Harry and Meghan: five lessons from the documentary about monarchy as a unique institution

The Duke and Duchess of Sussex (Harry and Meghan) have been open about the intrusion upon their privacy which followed the announcement of their relationship, as chronicled by a new documentary. Robert Hazell and Bob Morris argue that a lack of privacy is a common problem across European monarchies and reducing the size of the royal family might allow more of its members to escape their ‘gilded cage’.

Robert Hazell appeared in Episode 1 of the Netflix documentary, in an interview drawing on our book The Role of Monarchy in Modern Democracy (now available in paperback with a 30% discount for readers of this blog: use the code RMMD30). That was a comparative study of the other monarchies in Western Europe, as well as the UK: Belgium, Denmark, Luxembourg, the Netherlands, Norway, Spain, and Sweden. It showed that monarchy makes extraordinary demands not just of the monarch, but of other close members of the royal family, whose lives are restricted from the moment of their birth.

The first and biggest restriction is that all royals suffer from constant intrusion of the press into their private lives. The worst cases come from the UK, where intense competition in the tabloid press has led to extraordinary invasions of their privacy. These range from Camillagate, when the People published a transcript of a late night conversation between Prince Charles and Camilla Parker-Bowles in 1993; to illegal hacking of the phones of staff to Prince William; to paparazzi using dangerous tactics to get photos of the two-year old Prince George.

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The rule of law: what is it, and why does it matter?

The rule of law is a fundamental principle underpinning the UK constitution. Its core principles include limits on state power, protection for fundamental rights and judicial independence. Lisa James and Jan van Zyl Smit argue that upholding the rule of law is a responsibility shared between politicians, officials and the public – with ministers and MPs having important roles to play.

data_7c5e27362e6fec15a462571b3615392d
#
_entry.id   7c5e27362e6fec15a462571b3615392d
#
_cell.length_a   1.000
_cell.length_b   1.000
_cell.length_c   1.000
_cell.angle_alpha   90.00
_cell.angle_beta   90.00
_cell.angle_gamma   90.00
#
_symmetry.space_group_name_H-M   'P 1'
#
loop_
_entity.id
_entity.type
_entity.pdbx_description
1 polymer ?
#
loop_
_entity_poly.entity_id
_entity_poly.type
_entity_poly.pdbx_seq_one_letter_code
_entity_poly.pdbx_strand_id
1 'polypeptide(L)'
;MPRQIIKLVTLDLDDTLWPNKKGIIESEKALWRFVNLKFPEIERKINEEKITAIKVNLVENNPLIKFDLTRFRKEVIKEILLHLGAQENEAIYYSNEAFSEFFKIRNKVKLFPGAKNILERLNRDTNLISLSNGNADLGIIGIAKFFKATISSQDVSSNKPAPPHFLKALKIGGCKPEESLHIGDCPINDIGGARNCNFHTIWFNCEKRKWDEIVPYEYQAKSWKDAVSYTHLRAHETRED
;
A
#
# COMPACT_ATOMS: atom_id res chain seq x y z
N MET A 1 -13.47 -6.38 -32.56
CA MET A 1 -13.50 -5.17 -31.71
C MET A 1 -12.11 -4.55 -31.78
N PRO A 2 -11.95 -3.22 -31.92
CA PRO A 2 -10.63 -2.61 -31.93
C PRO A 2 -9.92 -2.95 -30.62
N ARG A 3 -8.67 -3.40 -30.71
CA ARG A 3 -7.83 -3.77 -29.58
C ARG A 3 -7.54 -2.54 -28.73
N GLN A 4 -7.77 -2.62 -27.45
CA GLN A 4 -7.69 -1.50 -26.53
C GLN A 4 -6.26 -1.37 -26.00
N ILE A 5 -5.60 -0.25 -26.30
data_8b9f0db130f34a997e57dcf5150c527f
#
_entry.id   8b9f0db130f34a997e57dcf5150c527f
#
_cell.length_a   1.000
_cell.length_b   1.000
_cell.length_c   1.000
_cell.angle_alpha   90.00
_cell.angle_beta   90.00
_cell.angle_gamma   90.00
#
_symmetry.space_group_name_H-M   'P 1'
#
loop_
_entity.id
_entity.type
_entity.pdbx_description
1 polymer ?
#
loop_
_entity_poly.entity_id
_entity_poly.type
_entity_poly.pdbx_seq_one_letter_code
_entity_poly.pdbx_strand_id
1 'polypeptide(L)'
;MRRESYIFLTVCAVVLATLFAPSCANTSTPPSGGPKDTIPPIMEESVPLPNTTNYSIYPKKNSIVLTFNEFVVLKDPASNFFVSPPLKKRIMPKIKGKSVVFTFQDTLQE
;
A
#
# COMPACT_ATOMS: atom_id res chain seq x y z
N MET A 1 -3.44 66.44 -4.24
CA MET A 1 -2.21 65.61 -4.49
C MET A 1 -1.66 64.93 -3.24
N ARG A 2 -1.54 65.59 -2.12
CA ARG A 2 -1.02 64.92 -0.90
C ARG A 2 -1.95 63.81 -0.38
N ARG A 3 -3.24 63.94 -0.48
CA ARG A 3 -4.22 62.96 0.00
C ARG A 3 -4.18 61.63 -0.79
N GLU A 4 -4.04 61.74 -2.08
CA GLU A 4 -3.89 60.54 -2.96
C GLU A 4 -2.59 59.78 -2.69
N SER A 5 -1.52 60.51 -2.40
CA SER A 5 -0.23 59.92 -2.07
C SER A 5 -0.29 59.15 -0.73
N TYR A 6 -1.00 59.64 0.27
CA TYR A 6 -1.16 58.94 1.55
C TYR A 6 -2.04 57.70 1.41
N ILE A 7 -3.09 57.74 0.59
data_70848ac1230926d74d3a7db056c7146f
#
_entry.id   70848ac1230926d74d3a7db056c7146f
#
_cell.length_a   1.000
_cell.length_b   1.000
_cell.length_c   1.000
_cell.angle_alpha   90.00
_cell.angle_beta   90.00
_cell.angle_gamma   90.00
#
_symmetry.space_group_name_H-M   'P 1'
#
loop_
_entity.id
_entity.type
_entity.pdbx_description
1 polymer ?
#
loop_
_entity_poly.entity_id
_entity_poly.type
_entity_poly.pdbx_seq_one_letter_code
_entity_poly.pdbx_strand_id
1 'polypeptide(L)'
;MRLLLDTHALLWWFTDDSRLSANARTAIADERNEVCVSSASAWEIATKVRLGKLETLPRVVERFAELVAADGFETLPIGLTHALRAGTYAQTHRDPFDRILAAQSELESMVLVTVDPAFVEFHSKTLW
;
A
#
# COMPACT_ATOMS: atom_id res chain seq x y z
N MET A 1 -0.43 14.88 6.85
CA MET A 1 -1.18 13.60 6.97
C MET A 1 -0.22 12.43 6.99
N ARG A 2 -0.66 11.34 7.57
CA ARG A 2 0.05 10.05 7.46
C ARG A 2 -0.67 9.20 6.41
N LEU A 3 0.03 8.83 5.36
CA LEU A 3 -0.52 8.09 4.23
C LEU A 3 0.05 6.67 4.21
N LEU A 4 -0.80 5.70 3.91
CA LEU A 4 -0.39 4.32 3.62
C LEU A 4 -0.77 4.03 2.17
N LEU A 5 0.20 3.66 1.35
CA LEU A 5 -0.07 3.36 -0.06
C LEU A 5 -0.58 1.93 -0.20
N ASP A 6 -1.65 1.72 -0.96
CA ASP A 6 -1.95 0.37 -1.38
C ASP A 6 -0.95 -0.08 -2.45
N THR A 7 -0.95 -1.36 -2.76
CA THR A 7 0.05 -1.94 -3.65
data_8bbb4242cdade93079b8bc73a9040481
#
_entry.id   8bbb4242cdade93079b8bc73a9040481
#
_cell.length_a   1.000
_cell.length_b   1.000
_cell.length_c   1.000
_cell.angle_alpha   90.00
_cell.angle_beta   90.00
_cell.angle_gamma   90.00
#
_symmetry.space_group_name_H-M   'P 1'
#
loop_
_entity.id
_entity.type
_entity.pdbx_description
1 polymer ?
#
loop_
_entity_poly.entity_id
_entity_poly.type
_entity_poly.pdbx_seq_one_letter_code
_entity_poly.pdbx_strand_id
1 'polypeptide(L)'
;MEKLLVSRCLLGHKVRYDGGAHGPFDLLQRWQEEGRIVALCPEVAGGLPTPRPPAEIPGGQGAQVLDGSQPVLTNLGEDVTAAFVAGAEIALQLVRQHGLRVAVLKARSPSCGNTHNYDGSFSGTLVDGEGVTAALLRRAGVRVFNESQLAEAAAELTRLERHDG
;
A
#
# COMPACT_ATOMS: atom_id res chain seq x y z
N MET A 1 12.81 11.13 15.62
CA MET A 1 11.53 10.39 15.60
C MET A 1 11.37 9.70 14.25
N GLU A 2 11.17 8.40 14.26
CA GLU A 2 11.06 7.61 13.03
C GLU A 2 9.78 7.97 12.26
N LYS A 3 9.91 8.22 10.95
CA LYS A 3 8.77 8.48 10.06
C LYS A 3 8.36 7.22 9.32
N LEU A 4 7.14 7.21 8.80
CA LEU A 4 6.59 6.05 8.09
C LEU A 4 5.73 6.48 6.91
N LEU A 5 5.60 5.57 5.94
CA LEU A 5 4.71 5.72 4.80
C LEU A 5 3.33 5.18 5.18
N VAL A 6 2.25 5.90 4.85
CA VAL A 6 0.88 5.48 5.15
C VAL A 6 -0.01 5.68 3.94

Background

The rule of law is frequently cited in political debate, and is a key topic monitored by those worried about democratic backsliding. But what is it, and why is it so important?

The rule of law is one of the fundamental principles underpinning constitutional democracies, and its importance is not seriously questioned in any modern democratic state. But like other constitutional principles, long-running debates exist about how it can most effectively be implemented.

This briefing explains the central concepts constituting the rule of law under three broad categories:

  1. Legality and legal certainty
  2. Legal equality and fundamental rights
  3. Judicial independence and access to justice

Why does the rule of law matter?

The rule of law prevents the abuse of state power, requires the law to be followed by all, and ensures that legal rights are fulfilled in practice. It also provides the means for various other core aspects of democracy to be safeguarded – for example, making certain that the laws made by parliament are enforced, and that fair conduct of elections can be guaranteed. More broadly, it underpins social functioning by providing fair and legitimate routes for disputes to be settled. And it supports stable economies and economic growth by upholding property rights, facilitating the elimination of corruption, and maintaining a business environment in which contracts are enforced, and international trade and investment can flourish. The rule of law alone is not sufficient to make a state democratic, but a state which does not observe it cannot be a healthy democracy.

As such, the rule of law has long been recognised as a fundamental part of the UK system. Many of its core aspects were established during the seventeenth century – particularly by the Bill of Rights 1689. Nineteenth-century scholar Albert Venn Dicey considered it, alongside parliamentary sovereignty, one of the ‘twin pillars’ of the constitution. More recently, Margaret Thatcher considered its observance central to Conservatism, arguing that ‘the institution of democracy alone is not enough. Liberty can only flourish under a rule of law’. And the 2001 Labour government recognised its importance as an existing principle in the Constitutional Reform Act 2005.

What does the rule of law cover?